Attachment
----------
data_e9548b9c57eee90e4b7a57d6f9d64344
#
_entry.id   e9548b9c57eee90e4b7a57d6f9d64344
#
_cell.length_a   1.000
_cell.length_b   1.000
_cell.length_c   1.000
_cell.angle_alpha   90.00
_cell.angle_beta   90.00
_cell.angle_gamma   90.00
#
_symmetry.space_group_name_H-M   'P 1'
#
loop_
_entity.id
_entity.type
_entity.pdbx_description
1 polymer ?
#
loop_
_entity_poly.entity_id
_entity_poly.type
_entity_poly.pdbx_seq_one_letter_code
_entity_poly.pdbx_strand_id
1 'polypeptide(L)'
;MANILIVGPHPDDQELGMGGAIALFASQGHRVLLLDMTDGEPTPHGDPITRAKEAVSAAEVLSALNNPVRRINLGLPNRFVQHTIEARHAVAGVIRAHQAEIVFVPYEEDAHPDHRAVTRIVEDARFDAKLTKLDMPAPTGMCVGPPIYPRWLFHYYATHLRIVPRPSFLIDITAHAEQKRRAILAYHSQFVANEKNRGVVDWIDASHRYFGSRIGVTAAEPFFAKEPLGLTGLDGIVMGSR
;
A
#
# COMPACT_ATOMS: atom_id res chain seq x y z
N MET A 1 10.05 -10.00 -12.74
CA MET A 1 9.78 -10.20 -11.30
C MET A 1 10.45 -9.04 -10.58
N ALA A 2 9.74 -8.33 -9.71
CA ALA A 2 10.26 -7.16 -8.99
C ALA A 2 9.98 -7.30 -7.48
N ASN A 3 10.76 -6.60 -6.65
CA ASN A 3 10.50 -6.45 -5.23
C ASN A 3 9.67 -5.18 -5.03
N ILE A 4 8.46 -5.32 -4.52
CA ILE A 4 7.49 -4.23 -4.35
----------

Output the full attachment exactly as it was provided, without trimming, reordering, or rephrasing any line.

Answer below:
data_e9548b9c57eee90e4b7a57d6f9d64344
#
_entry.id   e9548b9c57eee90e4b7a57d6f9d64344
#
_cell.length_a   1.000
_cell.length_b   1.000
_cell.length_c   1.000
_cell.angle_alpha   90.00
_cell.angle_beta   90.00
_cell.angle_gamma   90.00
#
_symmetry.space_group_name_H-M   'P 1'
#
loop_
_entity.id
_entity.type
_entity.pdbx_description
1 polymer ?
#
loop_
_entity_poly.entity_id
_entity_poly.type
_entity_poly.pdbx_seq_one_letter_code
_entity_poly.pdbx_strand_id
1 'polypeptide(L)'
;MANILIVGPHPDDQELGMGGAIALFASQGHRVLLLDMTDGEPTPHGDPITRAKEAVSAAEVLSALNNPVRRINLGLPNRFVQHTIEARHAVAGVIRAHQAEIVFVPYEEDAHPDHRAVTRIVEDARFDAKLTKLDMPAPTGMCVGPPIYPRWLFHYYATHLRIVPRPSFLIDITAHAEQKRRAILAYHSQFVANEKNRGVVDWIDASHRYFGSRIGVTAAEPFFAKEPLGLTGLDGIVMGSR
;
A
#
# COMPACT_ATOMS: atom_id res chain seq x y z
N MET A 1 10.05 -10.00 -12.74
CA MET A 1 9.78 -10.20 -11.30
C MET A 1 10.45 -9.04 -10.58
N ALA A 2 9.74 -8.33 -9.71
CA ALA A 2 10.26 -7.16 -8.99
C ALA A 2 9.98 -7.30 -7.48
N ASN A 3 10.76 -6.60 -6.65
CA ASN A 3 10.50 -6.45 -5.23
C ASN A 3 9.67 -5.18 -5.03
N ILE A 4 8.46 -5.32 -4.52
CA ILE A 4 7.49 -4.23 -4.35